Name: Paul Pierce
Key Stats: 3.2/1.9/0.4 (points/rebounds/assists) on 40.0/34.9/76.9 shooting in 11.1 minutes per game, 25 games played in regular season
Playoff Stats: 3.0/2.0/1.0 on 44.4/40.0/1.00 shooting in 14.4 minutes per game, 7 games played
Years in NBA: 19
2016-2017 Salary: $3,500,000
Future Contract Status: $3,700,000 for 2017-2018 to be declined (retirement)
Summary: Unlike last year, there were no expectations for Paul Pierce in the 2016-2017 season. Fans prayed that he wouldn’t be in the rotation… and he wasn’t for the most part. He played in only 25 games, starting a meager 7. When he did play, he shot slightly better than the season prior, but not enough to make a difference-- and his defense was even worse. In short, he was a negative just about every time he stepped on the court.
It was therefore infuriating when Doc Rivers started playing him more down the stretch of the season, as it demonstrated he probably had a place in the Clippers’ playoff rotation. Sure as sure, Pierce appeared in every playoff game, and played more per game than he had in the regular season. To be fair, Pierce actually wasn’t horrible on offense, as he made a few big shots and even took opponents off the dribble a couple times. He did, however, have some truly brutal turnovers, and made several other passes that should have been giveaways but were saved by other Clippers. While he didn’t play as badly as fans may have feared, he was still constantly exploited on defense, and his inability to stay with his man or recover on hedges led to many open Jazz three pointers. Despite all that, Paul was a +11 for a series that the Clippers lost. He shouldn’t have played as much as he did, but at the end of the day, Brandon Bass or Wes Johnson probably wouldn’t have made much a difference.
Strengths: Pierce doesn’t have many strengths at this point in his NBA career. He is an alright outside shooter, and teams respect his shot due to his reputation, so he provides a modicum of spacing. Pierce also generally knows where he should be on the court, and tries to make the correct play on both ends.
Weaknesses: While Pierce’s mind remains strong, his flesh is weak. Pierce might see what the right rotation is on the defensive end, but his footspeed is gone, and he can’t get there. That means his know-how is useless. Basketball is a sport where effort and process is important, yes. Results trump everything, however, and Pierce can’t get those any more. He’s too slow to guard almost anyone out on the perimeter, and too small and unathletic to play inside and grab rebounds. There’s just not a place for him on the defensive end of the court. On offense, outside of his stand-still shot, he lacks weapons. Pierce doesn’t have enough juice in the tank to get by a non-traffic cone defender, and players rarely fall for his trademark pump-fake anymore. If the game was only played on one end of the court, Pierce might yet have another year or two in him as a situational spot-up shooter. But it isn’t, so he doesn’t.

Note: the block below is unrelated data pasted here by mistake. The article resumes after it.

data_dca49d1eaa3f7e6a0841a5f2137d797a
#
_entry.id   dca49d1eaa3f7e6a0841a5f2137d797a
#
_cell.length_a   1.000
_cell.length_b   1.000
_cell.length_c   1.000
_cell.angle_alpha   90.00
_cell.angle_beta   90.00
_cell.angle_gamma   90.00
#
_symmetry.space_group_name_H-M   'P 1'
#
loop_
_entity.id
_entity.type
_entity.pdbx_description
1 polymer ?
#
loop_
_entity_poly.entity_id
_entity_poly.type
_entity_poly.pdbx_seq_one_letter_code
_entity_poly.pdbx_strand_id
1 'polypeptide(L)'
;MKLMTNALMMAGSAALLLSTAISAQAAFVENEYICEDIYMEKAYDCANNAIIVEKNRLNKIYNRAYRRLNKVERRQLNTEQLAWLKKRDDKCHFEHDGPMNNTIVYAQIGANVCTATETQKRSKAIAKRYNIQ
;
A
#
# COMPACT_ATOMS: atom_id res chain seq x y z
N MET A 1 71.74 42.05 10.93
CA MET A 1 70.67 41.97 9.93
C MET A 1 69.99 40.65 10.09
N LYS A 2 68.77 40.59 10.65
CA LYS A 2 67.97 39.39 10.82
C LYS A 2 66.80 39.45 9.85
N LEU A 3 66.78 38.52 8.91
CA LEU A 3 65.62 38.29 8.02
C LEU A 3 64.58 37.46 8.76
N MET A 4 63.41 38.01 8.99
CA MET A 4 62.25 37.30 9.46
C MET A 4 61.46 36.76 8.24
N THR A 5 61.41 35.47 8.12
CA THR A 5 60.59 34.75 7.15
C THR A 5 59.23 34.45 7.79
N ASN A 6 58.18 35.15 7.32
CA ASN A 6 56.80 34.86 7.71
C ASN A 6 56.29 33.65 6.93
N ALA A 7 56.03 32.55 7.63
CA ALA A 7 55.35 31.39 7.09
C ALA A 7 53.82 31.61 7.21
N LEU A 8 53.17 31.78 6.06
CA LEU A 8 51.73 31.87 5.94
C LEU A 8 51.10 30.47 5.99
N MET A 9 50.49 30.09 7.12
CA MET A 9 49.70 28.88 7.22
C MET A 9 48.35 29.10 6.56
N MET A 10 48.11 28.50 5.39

Future with Clippers: Paul Pierce is going to retire. If Doc Rivers remains with the Clippers organization, I could imagine a scenario where Pierce is associated with the team in some capacity. Probably not as a full-time coach, but maybe as a “freelance” style assistant/consultant along the lines of what Kevin Garnett did this season. If Doc doesn’t return, I don’t think we would see Pierce anywhere near the Clippers in the near future.
A Few Extra Thoughts: Paul Pierce is a first-ballot Hall of Famer. He was one of the best small forwards in the league in his prime, and the second-best player on one of the greatest teams the NBA has seen this century (the 2008 Celtics). A top-notch scorer, underrated passer and defensive player, and stone-cold killer in the clutch, Pierce will be remembered by all NBA fans who were around in the 2000s. When they think of him, they will reminisce on his glory days with the Celtics, or maybe even with the Nets or Wizards. What people won’t think of is his Clippers’ stint, unless they are coming up with a list of legends who hung around the NBA a year or two too long.
In many ways, Pierce is a symbol of everything that has kept the Clippers from succeeding in the Chris Paul era. He was an overpaid, under-performing veteran for the Clips—something that the franchise has seen far too many of in recent years. Pierce was brought in to perform a specific role, and failed miserably in that role. It’s hard to blame him: his body simply wasn’t up to the task of playing a professional sport anymore. This failure, is, however, an indictment on both Doc Rivers the GM and Doc Rivers the Coach—the one for paying and relying on a 38 year old, and the other for continuing to play that clearly washed-up player in critical games.
Paul Pierce’s time with the Clippers will be a footnote in his career, and an even smaller mark in that of the franchises’ history. It won’t be forgotten by fans of the Clippers, however. And when they look back on Pierce, they certainly won’t be thinking happy thoughts.